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It's not just you, the AI dump feels never-ending right now

Ana Altchek   

It's not just you, the AI dump feels never-ending right now
  • OpenAI, Google, and Microsoft have released a flood of AI updates in recent weeks.
  • The hype cycle was caused in part by a surge in AI funding and companies' psychological motivations, a Gartner analyst told BI.

If you feel like you can't keep up with the deluge of AI announcements, you're not alone.

Ex-Google CEO Eric Schmidt summed up what many of us are thinking at the VivaTech conference in Paris earlier this week: "It feels confusing."

In the last two weeks, developers and consumers have been bombarded with a steady stream of AI updates and product launches, showing just how heated the AI race has become.

OpenAI kicked off the flurry of AI news by first showing off its new version of ChatGPT, powered by its new flagship model GPT-4o, which can have more human-like conversations and reason across audio, vision, and text.

A day later, Google held its two-hour I/O conference, which introduced a series of new updates and launches related to its Gemini AI, including Project Astra, customizable "Gems" assistants, and a glimpse into AI-generated Search.

On Tuesday, Microsoft introduced over 50 new products and partnerships at its annual developer conference, which lasted over two hours. Next month, Apple is expected to announce its entrance into the generative AI race with the iOS 18 reveal at its WWDC event.

There are so many new announcements that it's becoming difficult to keep up with what's out and what's coming soon. So, what can we expect moving forward — and will the announcements ever slow down?

BI spoke with Arun Chandrasekaran, Distinguished Vice President, Analyst at Gartner, to find out.

How we got here

It isn't uncommon for companies to aggressively compete for the best offerings, and this trend is often seen in a tech hype cycle, such as when PCs and smartphones first came out.

Simply put, "all the tech cycles are this way," Google CEO Sundar Pichai said in a recent interview with Bloomberg.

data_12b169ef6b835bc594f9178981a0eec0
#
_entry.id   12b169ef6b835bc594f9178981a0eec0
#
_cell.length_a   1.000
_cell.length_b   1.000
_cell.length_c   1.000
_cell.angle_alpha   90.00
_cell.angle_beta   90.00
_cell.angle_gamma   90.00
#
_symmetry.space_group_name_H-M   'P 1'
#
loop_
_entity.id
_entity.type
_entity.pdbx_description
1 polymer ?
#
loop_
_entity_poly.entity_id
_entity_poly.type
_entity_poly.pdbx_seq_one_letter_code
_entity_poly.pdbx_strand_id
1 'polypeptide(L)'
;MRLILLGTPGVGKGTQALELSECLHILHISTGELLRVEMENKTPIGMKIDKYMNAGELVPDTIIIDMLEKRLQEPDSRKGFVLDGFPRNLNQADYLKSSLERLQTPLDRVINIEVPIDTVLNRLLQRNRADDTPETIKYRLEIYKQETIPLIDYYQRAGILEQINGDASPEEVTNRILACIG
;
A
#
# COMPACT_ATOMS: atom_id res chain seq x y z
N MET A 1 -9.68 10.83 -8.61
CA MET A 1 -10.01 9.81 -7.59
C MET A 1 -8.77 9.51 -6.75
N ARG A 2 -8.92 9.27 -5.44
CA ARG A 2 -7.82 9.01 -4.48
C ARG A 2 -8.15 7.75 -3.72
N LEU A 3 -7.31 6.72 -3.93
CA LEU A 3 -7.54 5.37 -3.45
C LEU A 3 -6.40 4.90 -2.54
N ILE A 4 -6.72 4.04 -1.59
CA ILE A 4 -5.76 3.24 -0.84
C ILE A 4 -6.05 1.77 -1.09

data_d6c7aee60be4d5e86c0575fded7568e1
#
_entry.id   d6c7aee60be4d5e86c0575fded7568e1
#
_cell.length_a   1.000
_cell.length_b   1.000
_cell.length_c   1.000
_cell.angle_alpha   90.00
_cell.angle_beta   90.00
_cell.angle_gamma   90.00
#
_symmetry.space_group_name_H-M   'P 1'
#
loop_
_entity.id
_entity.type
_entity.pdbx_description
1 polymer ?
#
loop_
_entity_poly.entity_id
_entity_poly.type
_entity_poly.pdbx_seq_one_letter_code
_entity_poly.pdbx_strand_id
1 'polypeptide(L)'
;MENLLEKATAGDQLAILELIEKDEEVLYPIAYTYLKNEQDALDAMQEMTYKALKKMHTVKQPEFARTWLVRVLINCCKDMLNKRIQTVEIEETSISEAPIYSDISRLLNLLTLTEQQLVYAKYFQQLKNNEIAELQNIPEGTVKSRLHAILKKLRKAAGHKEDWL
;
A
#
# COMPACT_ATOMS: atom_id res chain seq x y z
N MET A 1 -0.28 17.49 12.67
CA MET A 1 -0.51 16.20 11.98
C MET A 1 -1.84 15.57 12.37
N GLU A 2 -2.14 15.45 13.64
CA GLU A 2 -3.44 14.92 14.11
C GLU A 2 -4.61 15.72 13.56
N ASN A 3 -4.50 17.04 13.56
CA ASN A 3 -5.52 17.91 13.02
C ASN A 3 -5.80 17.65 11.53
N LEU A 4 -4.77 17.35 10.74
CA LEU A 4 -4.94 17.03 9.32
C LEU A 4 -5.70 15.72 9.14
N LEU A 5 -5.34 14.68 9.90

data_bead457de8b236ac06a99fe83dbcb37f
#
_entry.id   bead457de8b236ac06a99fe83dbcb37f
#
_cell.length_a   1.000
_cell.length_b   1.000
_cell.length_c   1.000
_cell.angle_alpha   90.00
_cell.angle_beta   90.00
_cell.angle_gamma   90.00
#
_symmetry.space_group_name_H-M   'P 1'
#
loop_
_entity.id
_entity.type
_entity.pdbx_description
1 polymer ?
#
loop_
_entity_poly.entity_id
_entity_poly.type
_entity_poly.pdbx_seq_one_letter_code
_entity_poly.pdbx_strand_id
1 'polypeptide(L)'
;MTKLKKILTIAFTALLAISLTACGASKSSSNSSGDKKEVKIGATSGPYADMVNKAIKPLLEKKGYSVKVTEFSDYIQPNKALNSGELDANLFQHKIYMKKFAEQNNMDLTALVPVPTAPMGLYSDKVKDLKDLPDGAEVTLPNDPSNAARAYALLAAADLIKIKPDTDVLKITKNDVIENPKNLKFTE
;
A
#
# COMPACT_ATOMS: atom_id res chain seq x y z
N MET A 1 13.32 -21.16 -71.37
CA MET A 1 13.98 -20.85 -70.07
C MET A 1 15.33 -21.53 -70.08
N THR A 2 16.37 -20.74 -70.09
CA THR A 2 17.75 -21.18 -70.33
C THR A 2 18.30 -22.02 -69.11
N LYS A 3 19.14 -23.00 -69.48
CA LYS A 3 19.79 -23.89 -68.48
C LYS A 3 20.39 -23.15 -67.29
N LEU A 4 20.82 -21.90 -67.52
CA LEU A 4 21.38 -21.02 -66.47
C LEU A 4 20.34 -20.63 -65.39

Gartner's Chandrasekaran gave two reasons for why the flurry of AI announcements is happening now. First, there's a psychological reason.

"Everybody wants to be heard in the noise," Chandrasekaran said.

That means that there's going to be a lot of so-called AI washing and AI marketing as companies fight for a chance to get noticed, Chandrasekaran added.

He also said there were tremendous investments in AI and tech from 2015 until 2022, resulting in hundreds of startups all trying to build their capabilities simultaneously. It's also resulted in ongoing waves of layoffs in the industry as companies recover from overhiring during that era.

The outcome of this climate

The result is that enterprise leaders are overwhelmed by the pace of produce releases, Chandrasekaran said. There's also a sense of fatigue in the industry because people are being overloaded with new announcements.

Chandrasekaran said that makes it difficult for enterprise leaders to make long-term bets in the AI space because everything they see currently on the market is likely to soon change.

"They prefer stability over speed," Chandrasekaran said about enterprise leaders.

"They're delivering services to their customers where reliability and performance and all of these things are of utmost importance to them," Chandrasekaran added.

But with the flurry of the product launches, it's becoming increasingly challenging to ensure reliability along with a stable set of deliverable services, Chandrasekaran said.

Chandrasekaran said that while there are some high-quality products and startups that will emerge as the next tech giants, there's also a lot of AI washing in the market today. That, and some vendors are claiming to have AI-related abilities that actually aren't AI.

"They could be using simple rules-based engine," Chandrasekaran said. "And they could be calling it AI or they may be using more classic machine learning and calling it like Gen AI."

When will it slow down?

Chandrasekaran said many startups may not make it to the next round of funding because they lack market fit or a clear path to profitability.

We'll start to see that moment of reckoning in the second half of 2024 into 2025, Chandrasekaran predicted.

When some of that dust starts to settle down with the startups, Chandrasekaran said the big vendor ecosystem will feel less pressure and will also start to slow down.

"It's kind of a vicious cycle that I think will be broken at some point in time," Chandrasekaran said.

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